Proof: The Science of Booze

Reading the whip-smart and witty Proof: The Science of Booze, I kept thinking that its author, Adam Rogers, would be an awesome guy to get a drink with. But midway through the book, it became apparent that he might not feel the same way about me. In a chapter on the aging process, he contacts a company that’s developed a technology to make liquor taste old without actually going to the trouble of aging it. The CEO sends along samples of gin, tequila, citrus vodka, rum, brandy, and bourbon. ”I open each in turn,” Rogers writes. ”Well, I ignore the citrus vodka, because come on.” Orange vodka with tonic has long been one of my staple cocktails, a choice I now feel more ashamed of than ever.
Rogers, an editor at Wired, is passionate about booze, so it’s no surprise that he has strong opinions on the subject. Indeed, his apology to his friends for becoming ”the snottiest of snotty bar know-it-alls” in the acknowledgments notwithstanding, his unrestrained expression of those opinions is part of what makes Proof such fun. (A Bloody Maria, tomato juice with tequila, is fine, ”as opposed to the Bloody Mary, which is just a ruined glass of tomato juice”; nonalcoholic beer can be good, but dealcoholized red wine ”tastes like existential death.”) The many experts Rogers encounters on his travels, from brewers to distillers to coopers to chemists, are equally ardent. When Rogers hits a brewpub with Charlie Bamforth, the — no joke — Anheuser-Busch Endowed Professor of Brewing Science at University of California, Davis, the professor cannot conceal his disgust with the insufficiently frothy pint he’s served, saying, ”Look at this beer. I mean, look at it. It’s pathetic.” Once he lays out the scientific basis for that judgment — which involves the bubbles in a properly poured beer attracting glycoproteins that form a protective membrane around them, causing them to stick to other bubbles nearby — Rogers sees the light: ”It’s a freaking disaster, this beer. How could I not have seen it?”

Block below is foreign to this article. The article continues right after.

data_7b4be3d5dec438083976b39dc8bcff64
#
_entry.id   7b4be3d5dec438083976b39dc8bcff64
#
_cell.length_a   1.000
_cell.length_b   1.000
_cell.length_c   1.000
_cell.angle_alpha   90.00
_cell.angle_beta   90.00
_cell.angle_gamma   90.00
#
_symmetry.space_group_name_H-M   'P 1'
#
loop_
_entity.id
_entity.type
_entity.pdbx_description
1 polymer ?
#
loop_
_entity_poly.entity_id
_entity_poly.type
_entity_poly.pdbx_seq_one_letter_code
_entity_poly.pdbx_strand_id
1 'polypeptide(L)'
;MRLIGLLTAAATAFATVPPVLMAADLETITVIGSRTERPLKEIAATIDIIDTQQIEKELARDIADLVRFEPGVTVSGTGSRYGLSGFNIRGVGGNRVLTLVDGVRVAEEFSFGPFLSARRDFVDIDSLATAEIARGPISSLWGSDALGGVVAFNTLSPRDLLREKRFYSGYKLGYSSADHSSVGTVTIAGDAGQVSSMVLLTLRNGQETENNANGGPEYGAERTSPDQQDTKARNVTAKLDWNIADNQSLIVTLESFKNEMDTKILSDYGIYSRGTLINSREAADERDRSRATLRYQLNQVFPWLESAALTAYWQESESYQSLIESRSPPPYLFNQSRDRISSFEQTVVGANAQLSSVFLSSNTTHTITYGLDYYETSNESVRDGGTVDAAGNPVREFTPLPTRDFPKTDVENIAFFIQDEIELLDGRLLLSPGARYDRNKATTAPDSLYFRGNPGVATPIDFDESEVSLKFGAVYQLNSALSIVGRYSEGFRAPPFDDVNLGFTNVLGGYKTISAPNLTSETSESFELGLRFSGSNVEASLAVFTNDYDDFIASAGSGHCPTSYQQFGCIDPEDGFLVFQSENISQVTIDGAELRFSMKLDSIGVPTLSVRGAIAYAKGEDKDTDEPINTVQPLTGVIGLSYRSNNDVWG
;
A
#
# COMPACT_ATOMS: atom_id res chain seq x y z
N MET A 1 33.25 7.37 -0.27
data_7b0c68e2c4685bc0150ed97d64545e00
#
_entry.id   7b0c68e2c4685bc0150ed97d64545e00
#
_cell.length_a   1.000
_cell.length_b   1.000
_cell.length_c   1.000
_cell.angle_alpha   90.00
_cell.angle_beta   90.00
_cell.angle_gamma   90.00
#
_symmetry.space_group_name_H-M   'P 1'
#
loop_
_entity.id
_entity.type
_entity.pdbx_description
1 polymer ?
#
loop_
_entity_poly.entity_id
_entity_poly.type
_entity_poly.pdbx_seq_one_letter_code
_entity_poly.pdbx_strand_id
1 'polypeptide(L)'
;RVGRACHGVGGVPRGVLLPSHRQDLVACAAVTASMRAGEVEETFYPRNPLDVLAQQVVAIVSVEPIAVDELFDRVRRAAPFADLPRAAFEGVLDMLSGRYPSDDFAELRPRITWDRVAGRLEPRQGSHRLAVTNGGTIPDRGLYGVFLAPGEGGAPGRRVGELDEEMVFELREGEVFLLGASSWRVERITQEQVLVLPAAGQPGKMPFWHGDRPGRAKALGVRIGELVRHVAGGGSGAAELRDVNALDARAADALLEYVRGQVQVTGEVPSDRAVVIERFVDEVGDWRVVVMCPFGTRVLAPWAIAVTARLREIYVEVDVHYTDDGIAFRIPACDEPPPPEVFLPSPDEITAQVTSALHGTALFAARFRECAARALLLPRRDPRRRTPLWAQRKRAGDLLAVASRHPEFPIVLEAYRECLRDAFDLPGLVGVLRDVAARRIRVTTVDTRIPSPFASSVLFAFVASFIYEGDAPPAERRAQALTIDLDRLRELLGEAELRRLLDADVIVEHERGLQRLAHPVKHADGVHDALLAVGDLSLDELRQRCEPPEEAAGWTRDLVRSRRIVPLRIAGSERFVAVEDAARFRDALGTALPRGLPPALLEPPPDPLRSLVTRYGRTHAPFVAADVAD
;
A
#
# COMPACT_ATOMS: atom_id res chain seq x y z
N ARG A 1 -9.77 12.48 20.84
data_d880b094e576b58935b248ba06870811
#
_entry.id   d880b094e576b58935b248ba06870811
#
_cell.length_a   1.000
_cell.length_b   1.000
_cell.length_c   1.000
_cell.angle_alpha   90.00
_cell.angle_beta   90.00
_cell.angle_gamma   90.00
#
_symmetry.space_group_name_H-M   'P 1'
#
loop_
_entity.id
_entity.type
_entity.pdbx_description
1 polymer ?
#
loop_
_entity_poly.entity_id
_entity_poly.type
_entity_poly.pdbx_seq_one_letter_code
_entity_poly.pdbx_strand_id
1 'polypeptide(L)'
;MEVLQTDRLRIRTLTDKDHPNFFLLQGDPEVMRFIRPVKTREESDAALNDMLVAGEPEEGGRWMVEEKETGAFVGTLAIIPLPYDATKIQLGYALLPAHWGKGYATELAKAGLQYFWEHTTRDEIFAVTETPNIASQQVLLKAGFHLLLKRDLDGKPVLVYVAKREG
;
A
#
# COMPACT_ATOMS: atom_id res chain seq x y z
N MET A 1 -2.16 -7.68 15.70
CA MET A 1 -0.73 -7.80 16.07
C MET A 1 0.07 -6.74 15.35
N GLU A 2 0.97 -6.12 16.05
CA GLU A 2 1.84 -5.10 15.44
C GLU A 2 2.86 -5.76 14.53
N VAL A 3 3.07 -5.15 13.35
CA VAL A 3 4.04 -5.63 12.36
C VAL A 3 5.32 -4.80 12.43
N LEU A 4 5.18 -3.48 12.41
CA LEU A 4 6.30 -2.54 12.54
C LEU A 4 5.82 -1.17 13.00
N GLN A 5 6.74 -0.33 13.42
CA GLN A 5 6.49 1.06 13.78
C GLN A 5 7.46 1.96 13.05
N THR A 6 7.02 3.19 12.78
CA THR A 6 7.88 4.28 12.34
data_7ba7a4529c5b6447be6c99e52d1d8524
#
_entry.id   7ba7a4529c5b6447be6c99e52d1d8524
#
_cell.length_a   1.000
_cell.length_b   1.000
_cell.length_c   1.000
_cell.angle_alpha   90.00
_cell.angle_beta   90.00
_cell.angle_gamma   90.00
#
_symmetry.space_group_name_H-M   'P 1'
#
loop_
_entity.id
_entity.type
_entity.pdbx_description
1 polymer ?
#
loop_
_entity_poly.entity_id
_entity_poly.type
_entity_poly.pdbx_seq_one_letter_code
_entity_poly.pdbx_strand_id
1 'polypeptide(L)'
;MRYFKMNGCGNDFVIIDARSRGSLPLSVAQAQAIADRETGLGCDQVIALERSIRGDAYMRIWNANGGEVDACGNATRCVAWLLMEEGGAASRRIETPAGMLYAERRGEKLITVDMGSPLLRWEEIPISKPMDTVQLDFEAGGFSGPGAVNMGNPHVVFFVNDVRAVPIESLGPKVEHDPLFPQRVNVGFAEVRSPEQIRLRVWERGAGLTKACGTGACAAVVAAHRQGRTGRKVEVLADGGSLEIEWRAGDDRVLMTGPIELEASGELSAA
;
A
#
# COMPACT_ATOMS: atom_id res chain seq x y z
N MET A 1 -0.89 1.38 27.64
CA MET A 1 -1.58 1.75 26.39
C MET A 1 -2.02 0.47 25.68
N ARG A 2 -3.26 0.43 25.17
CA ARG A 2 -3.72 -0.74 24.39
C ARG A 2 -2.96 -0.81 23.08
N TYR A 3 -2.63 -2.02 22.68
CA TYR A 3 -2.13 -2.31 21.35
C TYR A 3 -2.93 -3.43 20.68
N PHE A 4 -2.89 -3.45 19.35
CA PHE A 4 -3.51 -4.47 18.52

But Rogers has more on his menu than issuing pronouncements and cracking jokes. He has a profound reverence for alcohol, and he’s out to demonstrate that its manufacture represents ”the apotheosis of human life on earth,” ”the culmination of human achievement, of human science and apprehension of the natural and technical world.” The word miracle appears several times within the text.
The core miracles he describes are fermentation and distillation. Fermentation, the process by which yeast converts sugars into carbon dioxide and ethanol, occurs naturally, but we humans began to make use of it around 10,000 years ago, long before its chemical nature was understood. Distillation, on the other hand, is a wholly human invention, one that dates back only 2,000 years or so and sounds simple enough: it involves boiling a liquid and collecting the resulting vapors. As a California craft distiller tells Rogers, however, “If everything goes right, anyone can do this. What experience gives you is how to handle it when things go wrong. And things always go wrong.”
As much as scientists have learned about fermentation and distillation, there are many remaining mysteries to alcohol, and some version of “we still don’t know why” appears in almost every chapter, from the very specific (what causes hangovers?) to the significantly broader (why does alcohol affect us the way it does, and why do we like it so much?). Despite coming to the topic as a science reporter, Rogers recognizes how subjective and contextual the experience of drinking is. “Sure, that bottle of red from the little village you found when you and your first love got lost in Tuscany on that rainy night was the best bottle of wine the world has ever made,” he writes, before tacking on this warning: “Just don’t try the same bottle again alone, sitting in front of a Star Trek rerun.”
As that riff suggests, drinking is not just about organic chemistry but about emotion, psychology, history, sociology, and memory, too. The mix of factors at play is borne out by a study in which subjects expecting liquor but given a placebo still exhibited physical signs of intoxication. Rogers has an almost religious veneration for booze, so it’s apt that he embraces the unknowns. (His celebratory approach to drinking also means that he includes only fleeting mentions of such downsides as alcoholism, drunk driving, and correlations between drinking and violent behavior.) Still, mysteries aside, you’ll finish the book with a much greater appreciation for how your cocktail ended up in your glass. And if you find yourself tempted to use what you’ve read to become one of those snotty bar know-it-alls, that’s fine — but you might want to buy your friends a round first.